The band's debut album, Diamond Life (with overall production by Robin Millar), went Top Ten in the U.K. in late 1984. January 1985 saw the album released on CBS' Portrait label, and by spring, it had gone platinum on the strength of the Top Ten singles "Smooth Operator" and "Hang On to Your Love." The second album, Promise (1985), featured "Never as Good as the First Time" and "The Sweetest Taboo," the latter of which stayed on the U.S. Hot 100 for six months. Sade was so popular that some radio stations reinstated the '70s practice of playing album tracks, adding "Is It a Crime" and "Tar Baby" to their playlists. In 1986, Sade won a Grammy for Best New Artist.

Sade's third album was 1988's Stronger Than Pride, and featured their first number one single on the U.S. R&B chart, "Paradise," as well as "Nothing Can Come Between Us" and "Keep Looking." The fourth Sade album didn't appear for four years: 1992's Love Deluxe continued the unbroken streak of multi-platinum Sade albums, spinning off the hits "No Ordinary Love," "Feel No Pain," and "Pearls."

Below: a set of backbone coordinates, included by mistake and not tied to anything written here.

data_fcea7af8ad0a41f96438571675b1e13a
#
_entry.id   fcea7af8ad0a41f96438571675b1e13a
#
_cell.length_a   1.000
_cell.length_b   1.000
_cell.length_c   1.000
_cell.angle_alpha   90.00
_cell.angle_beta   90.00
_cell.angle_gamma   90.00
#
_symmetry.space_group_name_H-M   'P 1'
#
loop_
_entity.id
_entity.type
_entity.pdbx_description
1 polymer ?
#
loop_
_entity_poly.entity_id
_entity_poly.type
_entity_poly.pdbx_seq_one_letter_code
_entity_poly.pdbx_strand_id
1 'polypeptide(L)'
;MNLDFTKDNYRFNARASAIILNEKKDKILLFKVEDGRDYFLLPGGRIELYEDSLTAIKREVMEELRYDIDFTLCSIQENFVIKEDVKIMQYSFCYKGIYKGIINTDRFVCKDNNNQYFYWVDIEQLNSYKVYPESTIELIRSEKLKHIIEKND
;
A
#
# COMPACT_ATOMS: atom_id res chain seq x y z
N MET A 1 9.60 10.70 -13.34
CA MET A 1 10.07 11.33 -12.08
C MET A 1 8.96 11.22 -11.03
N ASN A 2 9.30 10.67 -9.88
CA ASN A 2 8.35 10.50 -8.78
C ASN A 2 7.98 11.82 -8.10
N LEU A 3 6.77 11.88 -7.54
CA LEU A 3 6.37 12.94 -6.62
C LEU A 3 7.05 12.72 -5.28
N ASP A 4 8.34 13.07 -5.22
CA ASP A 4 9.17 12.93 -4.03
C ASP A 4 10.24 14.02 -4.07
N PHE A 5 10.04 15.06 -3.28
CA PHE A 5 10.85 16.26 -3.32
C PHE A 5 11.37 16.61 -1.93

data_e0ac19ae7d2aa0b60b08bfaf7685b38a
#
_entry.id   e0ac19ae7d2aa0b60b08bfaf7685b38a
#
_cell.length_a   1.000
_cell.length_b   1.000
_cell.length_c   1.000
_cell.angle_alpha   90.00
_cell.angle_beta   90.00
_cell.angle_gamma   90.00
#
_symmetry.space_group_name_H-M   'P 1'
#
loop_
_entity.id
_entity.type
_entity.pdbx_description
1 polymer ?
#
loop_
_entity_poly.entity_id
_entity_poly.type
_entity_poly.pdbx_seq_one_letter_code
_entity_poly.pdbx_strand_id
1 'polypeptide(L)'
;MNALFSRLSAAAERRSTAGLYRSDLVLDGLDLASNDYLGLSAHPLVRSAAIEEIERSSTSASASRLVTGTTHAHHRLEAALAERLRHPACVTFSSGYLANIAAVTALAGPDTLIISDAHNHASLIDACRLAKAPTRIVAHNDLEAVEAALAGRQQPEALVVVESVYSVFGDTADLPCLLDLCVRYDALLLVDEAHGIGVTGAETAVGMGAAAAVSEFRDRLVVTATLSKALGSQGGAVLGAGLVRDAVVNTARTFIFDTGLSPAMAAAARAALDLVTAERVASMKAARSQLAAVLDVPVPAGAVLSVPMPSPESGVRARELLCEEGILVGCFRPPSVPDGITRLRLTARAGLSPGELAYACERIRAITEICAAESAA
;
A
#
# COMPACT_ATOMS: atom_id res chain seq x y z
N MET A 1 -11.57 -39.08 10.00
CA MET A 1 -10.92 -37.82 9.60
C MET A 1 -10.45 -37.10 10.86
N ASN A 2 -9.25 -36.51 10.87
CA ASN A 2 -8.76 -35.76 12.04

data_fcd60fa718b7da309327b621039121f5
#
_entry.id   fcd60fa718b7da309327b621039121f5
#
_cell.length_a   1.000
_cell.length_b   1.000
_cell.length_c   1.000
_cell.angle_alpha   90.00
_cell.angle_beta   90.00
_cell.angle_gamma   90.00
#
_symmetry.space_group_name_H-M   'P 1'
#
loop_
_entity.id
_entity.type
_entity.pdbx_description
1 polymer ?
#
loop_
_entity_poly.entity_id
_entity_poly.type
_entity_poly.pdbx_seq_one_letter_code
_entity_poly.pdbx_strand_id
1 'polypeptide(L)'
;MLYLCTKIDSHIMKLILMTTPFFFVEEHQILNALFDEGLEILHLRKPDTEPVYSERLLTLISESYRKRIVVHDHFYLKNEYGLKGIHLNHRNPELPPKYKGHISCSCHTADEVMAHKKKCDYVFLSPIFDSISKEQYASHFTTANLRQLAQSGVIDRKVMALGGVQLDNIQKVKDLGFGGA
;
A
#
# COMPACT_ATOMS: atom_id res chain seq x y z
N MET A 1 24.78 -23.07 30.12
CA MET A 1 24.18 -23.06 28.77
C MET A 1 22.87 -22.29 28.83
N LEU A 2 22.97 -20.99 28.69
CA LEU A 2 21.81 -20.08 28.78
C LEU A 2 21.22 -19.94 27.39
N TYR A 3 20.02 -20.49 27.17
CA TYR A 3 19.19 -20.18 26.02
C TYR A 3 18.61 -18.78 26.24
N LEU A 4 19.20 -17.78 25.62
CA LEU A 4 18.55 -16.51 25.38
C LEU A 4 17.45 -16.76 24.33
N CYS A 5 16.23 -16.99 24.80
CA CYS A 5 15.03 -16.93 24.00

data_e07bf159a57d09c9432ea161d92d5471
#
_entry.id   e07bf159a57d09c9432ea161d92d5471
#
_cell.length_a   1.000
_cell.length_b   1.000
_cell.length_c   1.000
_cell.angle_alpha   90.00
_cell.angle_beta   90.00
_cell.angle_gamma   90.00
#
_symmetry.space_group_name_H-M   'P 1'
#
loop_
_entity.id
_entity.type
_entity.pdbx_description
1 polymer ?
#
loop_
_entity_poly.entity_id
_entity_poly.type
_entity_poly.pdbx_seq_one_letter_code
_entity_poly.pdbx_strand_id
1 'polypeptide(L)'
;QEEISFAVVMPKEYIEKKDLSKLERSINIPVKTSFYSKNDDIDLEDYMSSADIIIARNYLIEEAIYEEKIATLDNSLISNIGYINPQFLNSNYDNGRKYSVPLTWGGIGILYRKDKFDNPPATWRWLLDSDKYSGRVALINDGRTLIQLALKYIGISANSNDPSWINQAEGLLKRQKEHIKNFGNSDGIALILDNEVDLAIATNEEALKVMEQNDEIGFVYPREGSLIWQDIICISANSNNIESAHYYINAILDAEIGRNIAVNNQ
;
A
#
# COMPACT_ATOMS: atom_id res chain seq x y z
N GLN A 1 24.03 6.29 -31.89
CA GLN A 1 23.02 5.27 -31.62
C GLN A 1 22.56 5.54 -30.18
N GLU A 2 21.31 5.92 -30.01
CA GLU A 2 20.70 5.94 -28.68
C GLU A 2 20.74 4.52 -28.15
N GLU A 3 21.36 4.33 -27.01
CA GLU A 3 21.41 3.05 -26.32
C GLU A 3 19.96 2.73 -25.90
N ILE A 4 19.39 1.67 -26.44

Matthewman, Denman, and Hale went on to other projects, including the low-key Sweetback, which released a self-titled album in 1996. Matthewman also played a major role in the development of Maxwell's career, providing instrumentation and production work for the R&B singer's first two albums. Sade eventually reconvened to issue Lovers Rock in 2000. The lead single "By Your Side" was a moderate hit, peaking at number 18 on the adult contemporary chart; the following summer, Sade embarked on their first tour in more than a decade and sold out many dates across America. In early 2002, they celebrated the tour's success by releasing a live album and DVD, Lovers Live. They resurfaced in late 2009 with "Soldier of Love," the lead single for the album of the same title, released the following year. In the U.S., Soldier of Love debuted at the top of the Billboard 200 chart and sold over 500,000 copies during its first week. Another live set, Bring Me Home, followed in 2012.


Sade (/ʃɑːˈdeɪ/ shah-day) is an English soul band formed in London in 1982, although three of their members were originally from Kingston Upon Hull, East Yorkshire. The band was named after their lead singer Sade. Their music features elements of soul, R&B, jazz, and soft rock.